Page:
Central vein sign (CVS) – MS lesions in the brain are often centered around tiny veins, a feature known as the CVS. This sign can be clearly seen with certain MRI techniques.  Research has demonstrated that using the CVS for diagnosis is highly effective, with a large study underway to further confirm its value in clinical settings. Because CVS is specific to MS, it is a way to distinguish MS from other neurological diseases that may look similar, such as migraines or small vessel disease. Although it doesn’t differentiate between types of MS, the CVS is a promising tool for diagnosing the disease and could soon become a regular part of how doctors identify MS in patients.

brain MRI image
Image from https://www.sciencedirect.com/science/article/pii/S0378603X17301596

Paramagnetic Rim Lesions (PRL) – In MS, some brain lesions stay active, even after the initial inflammation subsides and can turn into chronic active lesions (CAL).  These areas can grow slowly, contributing to the worsening of MS over time.  CALs can be identified on MRI because they often have a distinctive ring of iron around them. This ring is referred to as a PRL.  While not every person with MS has PRLs, research shows that when they are present, especially alongside CVS, they can help confirm the diagnosis.  In addition, a higher number of PRLs has been linked with more severe disability in MS, suggesting these lesions could be important for predicting how the disease might progress.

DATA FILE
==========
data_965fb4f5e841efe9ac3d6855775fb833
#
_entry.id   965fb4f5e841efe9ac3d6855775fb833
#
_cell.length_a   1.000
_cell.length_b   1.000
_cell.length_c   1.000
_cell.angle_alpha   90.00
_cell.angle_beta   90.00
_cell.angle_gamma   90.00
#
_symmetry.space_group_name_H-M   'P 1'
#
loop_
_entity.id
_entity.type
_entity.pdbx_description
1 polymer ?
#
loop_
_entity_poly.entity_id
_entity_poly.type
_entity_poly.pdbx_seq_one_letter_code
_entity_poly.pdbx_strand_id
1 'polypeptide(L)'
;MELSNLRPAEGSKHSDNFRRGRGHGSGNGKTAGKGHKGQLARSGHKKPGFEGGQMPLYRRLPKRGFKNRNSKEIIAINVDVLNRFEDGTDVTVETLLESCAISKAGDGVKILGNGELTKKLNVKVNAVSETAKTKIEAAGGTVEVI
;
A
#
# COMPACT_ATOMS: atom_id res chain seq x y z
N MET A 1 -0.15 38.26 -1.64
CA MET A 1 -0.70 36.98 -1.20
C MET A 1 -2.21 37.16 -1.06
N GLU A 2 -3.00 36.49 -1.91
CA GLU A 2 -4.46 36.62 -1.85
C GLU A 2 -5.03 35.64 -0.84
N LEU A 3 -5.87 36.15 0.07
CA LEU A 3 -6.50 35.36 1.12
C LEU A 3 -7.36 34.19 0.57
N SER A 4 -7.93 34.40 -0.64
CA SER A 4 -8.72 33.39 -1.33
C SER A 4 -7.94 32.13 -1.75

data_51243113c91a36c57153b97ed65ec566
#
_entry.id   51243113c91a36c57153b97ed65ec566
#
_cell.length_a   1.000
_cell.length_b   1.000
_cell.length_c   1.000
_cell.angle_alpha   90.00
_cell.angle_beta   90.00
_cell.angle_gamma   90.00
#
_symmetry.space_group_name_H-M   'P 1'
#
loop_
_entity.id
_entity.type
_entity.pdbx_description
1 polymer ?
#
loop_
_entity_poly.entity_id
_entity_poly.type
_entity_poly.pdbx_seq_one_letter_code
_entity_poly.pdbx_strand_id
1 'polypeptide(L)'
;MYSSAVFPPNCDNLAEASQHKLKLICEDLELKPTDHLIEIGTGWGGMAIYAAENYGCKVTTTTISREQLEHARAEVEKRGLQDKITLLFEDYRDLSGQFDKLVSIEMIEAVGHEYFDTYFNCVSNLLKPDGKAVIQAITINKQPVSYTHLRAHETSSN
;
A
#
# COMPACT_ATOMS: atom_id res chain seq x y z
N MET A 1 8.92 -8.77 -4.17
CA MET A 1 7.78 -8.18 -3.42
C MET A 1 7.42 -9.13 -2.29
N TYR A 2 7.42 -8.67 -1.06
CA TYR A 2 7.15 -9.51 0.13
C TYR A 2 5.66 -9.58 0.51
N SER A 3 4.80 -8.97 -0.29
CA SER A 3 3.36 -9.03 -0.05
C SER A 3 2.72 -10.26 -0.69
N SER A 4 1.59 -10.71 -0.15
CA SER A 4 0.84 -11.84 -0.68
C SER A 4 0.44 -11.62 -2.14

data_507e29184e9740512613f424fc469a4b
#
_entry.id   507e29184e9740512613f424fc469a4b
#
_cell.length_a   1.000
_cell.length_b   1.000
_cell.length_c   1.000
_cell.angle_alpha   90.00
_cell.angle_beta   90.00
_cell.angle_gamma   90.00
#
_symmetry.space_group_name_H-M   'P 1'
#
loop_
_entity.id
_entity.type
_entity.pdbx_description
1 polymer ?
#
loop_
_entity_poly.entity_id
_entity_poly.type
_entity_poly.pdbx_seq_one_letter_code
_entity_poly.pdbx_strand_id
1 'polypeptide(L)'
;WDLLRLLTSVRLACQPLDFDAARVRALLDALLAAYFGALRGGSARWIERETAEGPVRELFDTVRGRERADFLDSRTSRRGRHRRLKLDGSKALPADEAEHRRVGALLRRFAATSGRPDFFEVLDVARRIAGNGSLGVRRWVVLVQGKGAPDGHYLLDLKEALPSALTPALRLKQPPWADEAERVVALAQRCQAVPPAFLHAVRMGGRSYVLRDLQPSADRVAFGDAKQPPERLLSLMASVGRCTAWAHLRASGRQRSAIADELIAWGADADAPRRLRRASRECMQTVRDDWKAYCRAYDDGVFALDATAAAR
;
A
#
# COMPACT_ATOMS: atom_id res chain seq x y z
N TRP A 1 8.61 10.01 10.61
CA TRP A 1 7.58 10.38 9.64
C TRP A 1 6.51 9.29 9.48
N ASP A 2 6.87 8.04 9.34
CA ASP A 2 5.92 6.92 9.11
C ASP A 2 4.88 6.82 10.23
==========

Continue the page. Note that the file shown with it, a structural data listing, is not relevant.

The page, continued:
Brain Atrophy – Brain atrophy (the gradual loss of brain tissue) is another potential biomarker for MS.  Research shows it occurs more rapidly in individuals MS compared to healthy adults, often leading to memory issues, depression, and fatigue. Brain atrophy is primarily due to the body’s immune system attacking the protective covering of nerves in the central nervous system, causing brain cells to be lost and the brain to shrink.  The distinction between MS-related brain atrophy and normal aging remains a challenge, however, highlighting the need for further research.

normal vs atrophy brain
Image from https://www.facebook.com/srivisistahospital/photos